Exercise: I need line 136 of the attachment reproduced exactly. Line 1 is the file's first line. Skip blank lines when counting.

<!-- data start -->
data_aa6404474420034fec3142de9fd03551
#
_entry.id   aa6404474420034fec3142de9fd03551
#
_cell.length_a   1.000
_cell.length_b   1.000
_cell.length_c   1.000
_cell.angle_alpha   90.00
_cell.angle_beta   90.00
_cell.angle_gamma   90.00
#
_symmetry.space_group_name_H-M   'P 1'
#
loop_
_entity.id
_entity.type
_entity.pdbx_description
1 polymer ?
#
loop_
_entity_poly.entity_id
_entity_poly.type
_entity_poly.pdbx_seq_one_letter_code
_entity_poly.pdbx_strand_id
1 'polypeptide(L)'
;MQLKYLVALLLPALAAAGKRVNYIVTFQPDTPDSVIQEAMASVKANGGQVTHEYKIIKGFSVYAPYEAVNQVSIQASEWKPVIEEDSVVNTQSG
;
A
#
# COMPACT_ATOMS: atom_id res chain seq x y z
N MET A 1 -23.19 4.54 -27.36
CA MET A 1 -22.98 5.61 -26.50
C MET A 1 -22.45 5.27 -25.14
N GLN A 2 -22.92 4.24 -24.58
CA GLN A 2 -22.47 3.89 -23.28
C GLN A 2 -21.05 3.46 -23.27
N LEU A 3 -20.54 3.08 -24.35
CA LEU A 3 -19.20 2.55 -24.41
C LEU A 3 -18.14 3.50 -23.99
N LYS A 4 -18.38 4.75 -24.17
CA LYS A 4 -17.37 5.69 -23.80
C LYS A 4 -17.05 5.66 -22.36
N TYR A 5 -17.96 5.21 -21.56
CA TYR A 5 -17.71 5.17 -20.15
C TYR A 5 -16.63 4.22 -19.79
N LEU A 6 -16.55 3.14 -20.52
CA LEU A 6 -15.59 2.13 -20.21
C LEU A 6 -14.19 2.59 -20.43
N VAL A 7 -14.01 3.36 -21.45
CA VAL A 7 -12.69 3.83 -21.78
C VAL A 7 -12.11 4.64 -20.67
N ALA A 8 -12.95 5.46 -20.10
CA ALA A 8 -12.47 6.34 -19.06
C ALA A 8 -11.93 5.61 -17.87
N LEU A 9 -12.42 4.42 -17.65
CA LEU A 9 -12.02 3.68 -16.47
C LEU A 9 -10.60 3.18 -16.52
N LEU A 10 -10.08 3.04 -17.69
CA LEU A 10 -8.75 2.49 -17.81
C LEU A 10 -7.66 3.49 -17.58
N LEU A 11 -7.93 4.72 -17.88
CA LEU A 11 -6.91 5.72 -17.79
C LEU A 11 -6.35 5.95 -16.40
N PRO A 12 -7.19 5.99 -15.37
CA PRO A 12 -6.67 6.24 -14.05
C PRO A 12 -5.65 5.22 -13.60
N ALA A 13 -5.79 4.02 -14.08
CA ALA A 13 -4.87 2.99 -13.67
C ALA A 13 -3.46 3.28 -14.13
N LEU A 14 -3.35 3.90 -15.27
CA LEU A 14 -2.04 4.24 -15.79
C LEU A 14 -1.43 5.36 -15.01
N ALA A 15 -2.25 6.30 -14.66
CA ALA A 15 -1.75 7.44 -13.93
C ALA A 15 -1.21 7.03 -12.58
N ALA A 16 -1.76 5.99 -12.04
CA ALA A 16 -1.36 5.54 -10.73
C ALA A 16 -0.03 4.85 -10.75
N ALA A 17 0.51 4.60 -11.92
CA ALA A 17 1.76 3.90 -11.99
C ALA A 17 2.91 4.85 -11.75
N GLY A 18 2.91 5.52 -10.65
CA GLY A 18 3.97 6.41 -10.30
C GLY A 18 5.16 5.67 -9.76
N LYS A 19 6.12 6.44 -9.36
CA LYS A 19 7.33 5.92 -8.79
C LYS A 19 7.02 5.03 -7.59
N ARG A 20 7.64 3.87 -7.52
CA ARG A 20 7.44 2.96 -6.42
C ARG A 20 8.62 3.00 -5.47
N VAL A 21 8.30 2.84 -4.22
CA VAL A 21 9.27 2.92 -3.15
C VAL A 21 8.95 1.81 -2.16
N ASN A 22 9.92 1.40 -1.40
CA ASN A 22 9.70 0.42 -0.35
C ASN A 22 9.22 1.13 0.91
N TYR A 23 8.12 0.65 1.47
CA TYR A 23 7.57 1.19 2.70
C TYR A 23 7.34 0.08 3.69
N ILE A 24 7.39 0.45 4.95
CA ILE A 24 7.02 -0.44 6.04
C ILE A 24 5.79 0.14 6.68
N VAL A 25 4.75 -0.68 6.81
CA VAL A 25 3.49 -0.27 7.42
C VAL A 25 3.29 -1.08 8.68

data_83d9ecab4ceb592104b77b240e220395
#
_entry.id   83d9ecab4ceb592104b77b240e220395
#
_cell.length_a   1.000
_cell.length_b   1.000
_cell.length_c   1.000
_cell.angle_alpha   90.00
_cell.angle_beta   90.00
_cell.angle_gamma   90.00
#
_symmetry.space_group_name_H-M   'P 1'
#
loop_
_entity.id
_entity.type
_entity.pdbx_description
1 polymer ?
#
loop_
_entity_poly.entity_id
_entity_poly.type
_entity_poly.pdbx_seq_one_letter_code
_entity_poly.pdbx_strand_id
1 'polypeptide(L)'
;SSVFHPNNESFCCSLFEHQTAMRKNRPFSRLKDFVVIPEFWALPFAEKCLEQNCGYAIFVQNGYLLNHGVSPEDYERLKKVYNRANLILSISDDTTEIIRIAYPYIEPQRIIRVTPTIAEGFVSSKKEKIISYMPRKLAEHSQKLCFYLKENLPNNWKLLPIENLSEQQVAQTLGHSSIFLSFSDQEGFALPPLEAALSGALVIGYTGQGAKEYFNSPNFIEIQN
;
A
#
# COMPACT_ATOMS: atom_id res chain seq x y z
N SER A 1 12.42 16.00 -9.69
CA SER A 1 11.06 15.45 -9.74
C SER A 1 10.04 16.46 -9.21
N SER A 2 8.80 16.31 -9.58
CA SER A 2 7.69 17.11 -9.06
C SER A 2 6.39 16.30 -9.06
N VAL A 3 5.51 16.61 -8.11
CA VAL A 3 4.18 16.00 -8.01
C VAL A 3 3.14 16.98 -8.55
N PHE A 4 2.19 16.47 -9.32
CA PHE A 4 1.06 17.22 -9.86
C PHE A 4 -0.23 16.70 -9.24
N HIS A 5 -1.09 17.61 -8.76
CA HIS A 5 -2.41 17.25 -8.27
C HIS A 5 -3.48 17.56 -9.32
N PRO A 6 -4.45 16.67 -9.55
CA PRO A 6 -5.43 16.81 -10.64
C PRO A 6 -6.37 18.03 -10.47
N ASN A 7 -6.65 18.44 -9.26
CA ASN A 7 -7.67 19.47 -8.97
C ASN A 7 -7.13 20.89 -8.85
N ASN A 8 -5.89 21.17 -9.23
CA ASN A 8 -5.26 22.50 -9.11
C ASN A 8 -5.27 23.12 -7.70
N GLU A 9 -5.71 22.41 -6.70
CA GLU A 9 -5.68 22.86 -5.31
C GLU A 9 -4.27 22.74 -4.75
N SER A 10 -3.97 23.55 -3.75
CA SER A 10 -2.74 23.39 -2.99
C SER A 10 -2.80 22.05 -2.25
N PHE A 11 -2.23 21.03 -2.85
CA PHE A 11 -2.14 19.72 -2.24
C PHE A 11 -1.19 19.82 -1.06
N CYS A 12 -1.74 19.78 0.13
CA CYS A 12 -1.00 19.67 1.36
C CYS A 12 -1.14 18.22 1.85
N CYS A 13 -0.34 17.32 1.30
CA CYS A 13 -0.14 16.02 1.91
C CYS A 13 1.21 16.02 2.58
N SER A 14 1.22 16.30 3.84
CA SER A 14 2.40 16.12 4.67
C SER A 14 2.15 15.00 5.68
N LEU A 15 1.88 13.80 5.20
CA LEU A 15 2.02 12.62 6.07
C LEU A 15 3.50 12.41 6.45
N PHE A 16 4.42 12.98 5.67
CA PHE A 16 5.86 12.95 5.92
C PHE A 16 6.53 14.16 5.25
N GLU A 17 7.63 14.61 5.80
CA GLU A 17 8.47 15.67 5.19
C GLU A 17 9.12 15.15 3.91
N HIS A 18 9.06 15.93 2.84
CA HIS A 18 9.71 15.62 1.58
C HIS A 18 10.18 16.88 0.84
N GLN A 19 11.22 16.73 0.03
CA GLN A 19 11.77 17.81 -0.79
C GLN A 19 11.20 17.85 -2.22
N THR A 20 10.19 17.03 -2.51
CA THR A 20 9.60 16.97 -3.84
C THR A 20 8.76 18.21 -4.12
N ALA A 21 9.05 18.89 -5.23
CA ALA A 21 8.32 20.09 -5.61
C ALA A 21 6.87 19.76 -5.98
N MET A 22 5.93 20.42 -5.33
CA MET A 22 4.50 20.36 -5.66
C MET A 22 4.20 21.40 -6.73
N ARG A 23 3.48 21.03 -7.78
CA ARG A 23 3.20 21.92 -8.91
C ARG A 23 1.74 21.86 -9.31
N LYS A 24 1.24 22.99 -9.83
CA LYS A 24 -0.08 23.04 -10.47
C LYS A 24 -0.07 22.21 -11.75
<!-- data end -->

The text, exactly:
N SER A 1 12.42 16.00 -9.69